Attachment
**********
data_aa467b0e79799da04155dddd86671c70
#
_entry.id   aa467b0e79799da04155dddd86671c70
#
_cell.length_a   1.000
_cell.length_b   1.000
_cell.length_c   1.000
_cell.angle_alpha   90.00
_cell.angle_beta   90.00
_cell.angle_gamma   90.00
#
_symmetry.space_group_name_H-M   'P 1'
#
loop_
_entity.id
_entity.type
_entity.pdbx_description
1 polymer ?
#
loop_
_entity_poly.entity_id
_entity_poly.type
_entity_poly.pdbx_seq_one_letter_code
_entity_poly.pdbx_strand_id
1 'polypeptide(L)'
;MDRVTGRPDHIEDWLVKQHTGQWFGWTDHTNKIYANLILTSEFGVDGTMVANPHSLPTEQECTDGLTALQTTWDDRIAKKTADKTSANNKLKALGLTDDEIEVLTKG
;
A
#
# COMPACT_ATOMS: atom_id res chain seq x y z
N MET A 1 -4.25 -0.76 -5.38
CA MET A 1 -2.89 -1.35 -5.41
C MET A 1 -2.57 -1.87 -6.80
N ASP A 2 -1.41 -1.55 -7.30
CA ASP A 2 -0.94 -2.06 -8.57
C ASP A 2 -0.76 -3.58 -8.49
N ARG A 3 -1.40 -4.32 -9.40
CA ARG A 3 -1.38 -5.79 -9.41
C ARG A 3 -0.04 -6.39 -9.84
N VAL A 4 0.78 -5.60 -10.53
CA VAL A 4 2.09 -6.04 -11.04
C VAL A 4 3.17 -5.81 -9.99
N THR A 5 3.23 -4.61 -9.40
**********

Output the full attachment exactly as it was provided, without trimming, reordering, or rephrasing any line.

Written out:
data_aa467b0e79799da04155dddd86671c70
#
_entry.id   aa467b0e79799da04155dddd86671c70
#
_cell.length_a   1.000
_cell.length_b   1.000
_cell.length_c   1.000
_cell.angle_alpha   90.00
_cell.angle_beta   90.00
_cell.angle_gamma   90.00
#
_symmetry.space_group_name_H-M   'P 1'
#
loop_
_entity.id
_entity.type
_entity.pdbx_description
1 polymer ?
#
loop_
_entity_poly.entity_id
_entity_poly.type
_entity_poly.pdbx_seq_one_letter_code
_entity_poly.pdbx_strand_id
1 'polypeptide(L)'
;MDRVTGRPDHIEDWLVKQHTGQWFGWTDHTNKIYANLILTSEFGVDGTMVANPHSLPTEQECTDGLTALQTTWDDRIAKKTADKTSANNKLKALGLTDDEIEVLTKG
;
A
#
# COMPACT_ATOMS: atom_id res chain seq x y z
N MET A 1 -4.25 -0.76 -5.38
CA MET A 1 -2.89 -1.35 -5.41
C MET A 1 -2.57 -1.87 -6.80
N ASP A 2 -1.41 -1.55 -7.30
CA ASP A 2 -0.94 -2.06 -8.57
C ASP A 2 -0.76 -3.58 -8.49
N ARG A 3 -1.40 -4.32 -9.40
CA ARG A 3 -1.38 -5.79 -9.41
C ARG A 3 -0.04 -6.39 -9.84
N VAL A 4 0.78 -5.60 -10.53
CA VAL A 4 2.09 -6.04 -11.04
C VAL A 4 3.17 -5.81 -9.99
N THR A 5 3.23 -4.61 -9.40